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July 17, 2012
SOME PERSPECTIVES…Working With Residents


As we journey through life, we encounter different kinds of people who, in some ways, have influenced the way we feel, think and act towards ourselves and others. Working with some of these people has deepened or widened our sense of understanding of who we are and our capacity of sharing ourselves with other people. Our experience with them enhances our ability to deal with different challenges or changes in our own life.

As employees here at Evergreen, one group of people we are dealing with everyday are the residents in our facility. They are not less different than the rest of us. They come to the facility with different personalities, shape, size, color, and backgrounds. Their lives are filled with stories from their life experiences.

Working with them provides us the opportunity for a better self-understanding and self-acceptance. They become a reflection or mirror for our future. We see ourselves in their lives, in their hopes and dreams, in their aspirations and struggles. We realize that someday where they are now will eventually become our territory or our own experience.

We influence each other. The way we provide care to them reflects also the kind of care we want to receive from others. The residents teach us and also help us to evaluate our values and attitudes and how we influence one another. Whatever we say or do has always an effect on others. If the residents understand me, I get their attention. If they trust me, I get their cooperation. If they are happy with me, I feel good and proud of my job.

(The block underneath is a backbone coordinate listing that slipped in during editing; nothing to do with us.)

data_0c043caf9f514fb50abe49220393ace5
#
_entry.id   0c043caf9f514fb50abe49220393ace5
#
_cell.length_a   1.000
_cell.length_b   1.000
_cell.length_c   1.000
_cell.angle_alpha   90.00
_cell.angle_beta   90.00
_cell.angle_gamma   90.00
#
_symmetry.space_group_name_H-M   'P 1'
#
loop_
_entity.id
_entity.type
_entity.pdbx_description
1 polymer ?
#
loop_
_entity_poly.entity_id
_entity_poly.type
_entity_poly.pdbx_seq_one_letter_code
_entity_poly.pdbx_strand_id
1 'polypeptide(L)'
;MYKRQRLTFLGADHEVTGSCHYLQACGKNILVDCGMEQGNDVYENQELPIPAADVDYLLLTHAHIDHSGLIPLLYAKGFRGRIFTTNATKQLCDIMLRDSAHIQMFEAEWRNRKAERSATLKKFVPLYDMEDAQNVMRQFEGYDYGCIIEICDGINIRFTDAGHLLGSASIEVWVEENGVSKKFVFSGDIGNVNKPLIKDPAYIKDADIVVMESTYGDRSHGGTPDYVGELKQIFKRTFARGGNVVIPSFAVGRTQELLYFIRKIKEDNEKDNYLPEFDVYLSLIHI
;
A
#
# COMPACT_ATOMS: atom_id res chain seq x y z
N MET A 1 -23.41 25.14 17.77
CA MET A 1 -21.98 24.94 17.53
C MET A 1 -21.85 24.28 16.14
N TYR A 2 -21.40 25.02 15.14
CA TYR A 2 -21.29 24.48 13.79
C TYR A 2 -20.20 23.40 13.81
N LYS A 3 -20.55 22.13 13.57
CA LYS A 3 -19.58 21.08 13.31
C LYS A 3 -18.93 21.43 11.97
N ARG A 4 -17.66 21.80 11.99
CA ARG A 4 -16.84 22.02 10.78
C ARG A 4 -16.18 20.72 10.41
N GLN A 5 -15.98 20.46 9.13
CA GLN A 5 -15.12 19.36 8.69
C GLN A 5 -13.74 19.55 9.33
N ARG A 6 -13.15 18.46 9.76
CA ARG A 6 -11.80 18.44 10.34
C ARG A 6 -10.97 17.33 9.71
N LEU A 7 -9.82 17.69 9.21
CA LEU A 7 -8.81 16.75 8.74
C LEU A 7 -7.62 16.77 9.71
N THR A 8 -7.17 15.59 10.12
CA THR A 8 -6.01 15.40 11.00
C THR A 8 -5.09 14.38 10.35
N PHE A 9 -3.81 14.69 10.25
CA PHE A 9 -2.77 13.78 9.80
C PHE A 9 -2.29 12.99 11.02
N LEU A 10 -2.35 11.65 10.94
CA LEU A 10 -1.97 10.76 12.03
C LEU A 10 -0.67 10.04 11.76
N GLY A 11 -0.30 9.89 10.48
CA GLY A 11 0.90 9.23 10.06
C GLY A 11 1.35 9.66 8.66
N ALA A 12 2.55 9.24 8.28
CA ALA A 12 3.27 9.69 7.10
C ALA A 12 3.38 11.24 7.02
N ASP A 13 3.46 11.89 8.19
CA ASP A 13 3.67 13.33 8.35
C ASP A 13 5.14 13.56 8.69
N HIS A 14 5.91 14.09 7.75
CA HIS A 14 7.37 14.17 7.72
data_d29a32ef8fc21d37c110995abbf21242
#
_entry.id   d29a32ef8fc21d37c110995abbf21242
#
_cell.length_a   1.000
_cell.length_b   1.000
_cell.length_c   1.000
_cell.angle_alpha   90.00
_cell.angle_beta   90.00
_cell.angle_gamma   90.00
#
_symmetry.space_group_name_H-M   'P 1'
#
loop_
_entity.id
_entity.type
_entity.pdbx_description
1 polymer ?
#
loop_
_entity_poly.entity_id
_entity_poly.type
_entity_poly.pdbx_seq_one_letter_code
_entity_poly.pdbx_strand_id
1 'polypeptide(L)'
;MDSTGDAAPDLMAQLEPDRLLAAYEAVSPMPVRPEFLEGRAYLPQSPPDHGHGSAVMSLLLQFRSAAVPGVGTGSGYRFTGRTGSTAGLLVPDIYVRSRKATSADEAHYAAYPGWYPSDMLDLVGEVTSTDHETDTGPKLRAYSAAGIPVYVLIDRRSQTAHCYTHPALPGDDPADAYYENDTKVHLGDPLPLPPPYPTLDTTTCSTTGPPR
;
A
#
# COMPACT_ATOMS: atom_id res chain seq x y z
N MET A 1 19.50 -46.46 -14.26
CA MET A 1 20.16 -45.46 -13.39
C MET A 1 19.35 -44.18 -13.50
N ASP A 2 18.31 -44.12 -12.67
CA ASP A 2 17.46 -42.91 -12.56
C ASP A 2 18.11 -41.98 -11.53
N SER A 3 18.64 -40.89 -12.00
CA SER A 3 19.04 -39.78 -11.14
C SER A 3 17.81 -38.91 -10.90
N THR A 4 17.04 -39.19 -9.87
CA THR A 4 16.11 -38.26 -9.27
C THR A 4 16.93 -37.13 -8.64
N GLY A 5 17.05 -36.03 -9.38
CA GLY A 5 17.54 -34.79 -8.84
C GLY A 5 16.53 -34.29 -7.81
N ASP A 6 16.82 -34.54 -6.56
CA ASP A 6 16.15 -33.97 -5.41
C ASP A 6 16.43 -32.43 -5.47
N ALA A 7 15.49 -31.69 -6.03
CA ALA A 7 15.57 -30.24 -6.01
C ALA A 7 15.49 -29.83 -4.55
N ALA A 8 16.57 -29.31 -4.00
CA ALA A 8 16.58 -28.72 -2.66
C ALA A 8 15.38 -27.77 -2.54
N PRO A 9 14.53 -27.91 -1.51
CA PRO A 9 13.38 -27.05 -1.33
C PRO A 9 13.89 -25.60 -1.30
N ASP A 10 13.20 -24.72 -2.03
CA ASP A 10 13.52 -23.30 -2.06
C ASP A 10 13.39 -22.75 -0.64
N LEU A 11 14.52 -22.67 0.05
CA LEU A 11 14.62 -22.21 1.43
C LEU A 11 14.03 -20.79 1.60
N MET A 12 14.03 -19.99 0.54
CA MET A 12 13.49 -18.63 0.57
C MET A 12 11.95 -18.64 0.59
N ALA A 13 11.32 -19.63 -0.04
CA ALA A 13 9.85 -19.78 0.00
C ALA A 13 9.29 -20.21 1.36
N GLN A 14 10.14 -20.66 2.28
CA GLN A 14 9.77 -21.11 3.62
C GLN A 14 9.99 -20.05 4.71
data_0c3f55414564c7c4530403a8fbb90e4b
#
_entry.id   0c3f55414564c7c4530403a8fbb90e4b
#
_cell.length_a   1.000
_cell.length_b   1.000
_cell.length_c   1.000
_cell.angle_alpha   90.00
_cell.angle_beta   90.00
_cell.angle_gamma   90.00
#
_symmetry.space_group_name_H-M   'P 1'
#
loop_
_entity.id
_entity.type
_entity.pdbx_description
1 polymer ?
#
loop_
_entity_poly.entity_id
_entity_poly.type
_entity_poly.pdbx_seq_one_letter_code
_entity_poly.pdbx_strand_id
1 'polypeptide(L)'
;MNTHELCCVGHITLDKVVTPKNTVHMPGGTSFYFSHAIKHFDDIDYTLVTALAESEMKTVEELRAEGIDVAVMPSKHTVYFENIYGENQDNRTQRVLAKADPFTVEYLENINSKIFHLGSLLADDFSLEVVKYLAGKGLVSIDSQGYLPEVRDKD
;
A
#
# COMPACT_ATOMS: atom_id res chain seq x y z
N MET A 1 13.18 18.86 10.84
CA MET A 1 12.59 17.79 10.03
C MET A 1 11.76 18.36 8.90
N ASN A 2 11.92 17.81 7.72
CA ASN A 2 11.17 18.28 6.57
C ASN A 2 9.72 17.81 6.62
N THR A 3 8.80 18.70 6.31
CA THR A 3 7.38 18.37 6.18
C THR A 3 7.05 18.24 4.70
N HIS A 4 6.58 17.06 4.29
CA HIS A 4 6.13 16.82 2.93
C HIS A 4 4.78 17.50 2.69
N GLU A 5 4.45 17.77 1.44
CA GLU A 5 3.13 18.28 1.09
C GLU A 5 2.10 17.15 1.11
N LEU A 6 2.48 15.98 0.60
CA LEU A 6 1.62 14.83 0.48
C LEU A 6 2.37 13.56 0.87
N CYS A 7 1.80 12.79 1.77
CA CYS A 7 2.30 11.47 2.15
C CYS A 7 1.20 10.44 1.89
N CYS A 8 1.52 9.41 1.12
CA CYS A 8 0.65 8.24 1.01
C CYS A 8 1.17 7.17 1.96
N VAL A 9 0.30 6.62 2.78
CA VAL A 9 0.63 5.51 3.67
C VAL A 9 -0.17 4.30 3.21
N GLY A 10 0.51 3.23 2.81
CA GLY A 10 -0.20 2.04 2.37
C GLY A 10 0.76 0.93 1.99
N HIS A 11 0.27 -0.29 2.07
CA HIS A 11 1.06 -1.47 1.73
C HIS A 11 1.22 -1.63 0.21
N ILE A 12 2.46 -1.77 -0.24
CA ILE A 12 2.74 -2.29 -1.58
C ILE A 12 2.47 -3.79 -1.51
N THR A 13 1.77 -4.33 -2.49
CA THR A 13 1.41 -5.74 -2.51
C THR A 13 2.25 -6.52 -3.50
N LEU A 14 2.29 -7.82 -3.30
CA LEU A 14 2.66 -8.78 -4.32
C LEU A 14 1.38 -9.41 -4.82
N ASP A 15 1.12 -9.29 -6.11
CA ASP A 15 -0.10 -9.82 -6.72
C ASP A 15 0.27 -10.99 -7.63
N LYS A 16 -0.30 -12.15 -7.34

Many aspects of our job are plainly routine and common sense. Most of our responsibilities are focused on serving the physical condition and needs of the residents. Many residents are experiencing loneliness, boredom and a sense of hopelessness. Dealing with this experience everyday is more difficult than not having three meals a day and good clothes to wear.

Emotional struggles are more painful than physical or material struggles. They exist in people’s lives regardless of their age and experience. As I work longer in health care I have realized more that the best quality care considers caring for the whole person, his/her total well-being: physical, social, cultural, psychological, emotional and spiritual.

Empathy is what CARE is all about. If I could bring joy and happiness into the lives of the residents, I would consider my work with them as an opportunity for personal growth. I gain more wisdom, knowledge and understanding of myself by reflecting on my experience with the residents and learn to grow and develop from them.

There are challenges and difficulties we face everyday in working with the residents. Like us, they have their own weaknesses, limitations and strengths. It’s a waste of time and energy if we try to change them. The only person we can change is ourselves. We can change our attitudes or perceptions on the way we deal with the residents. We are changed when we change the way we look at things. Our perspectives will also change and we will consider our work as a source of personal fulfillment.

Everyday we come to work, and sometimes we feel our work is just another way to pay our bills. However, without our knowing, at the end of our shift, we are making a difference in the residents’ lives. Their day is complete because of us. The facility is now their home, and we become their family they want to see everyday. This realization is enough to encourage, strengthen and inspire us to give our BEST in working with them.

Felix O. Magallanes, Care Aide

Evergreen Baptist Campus of Care - June 25, 2012

Categories: family, resident, employee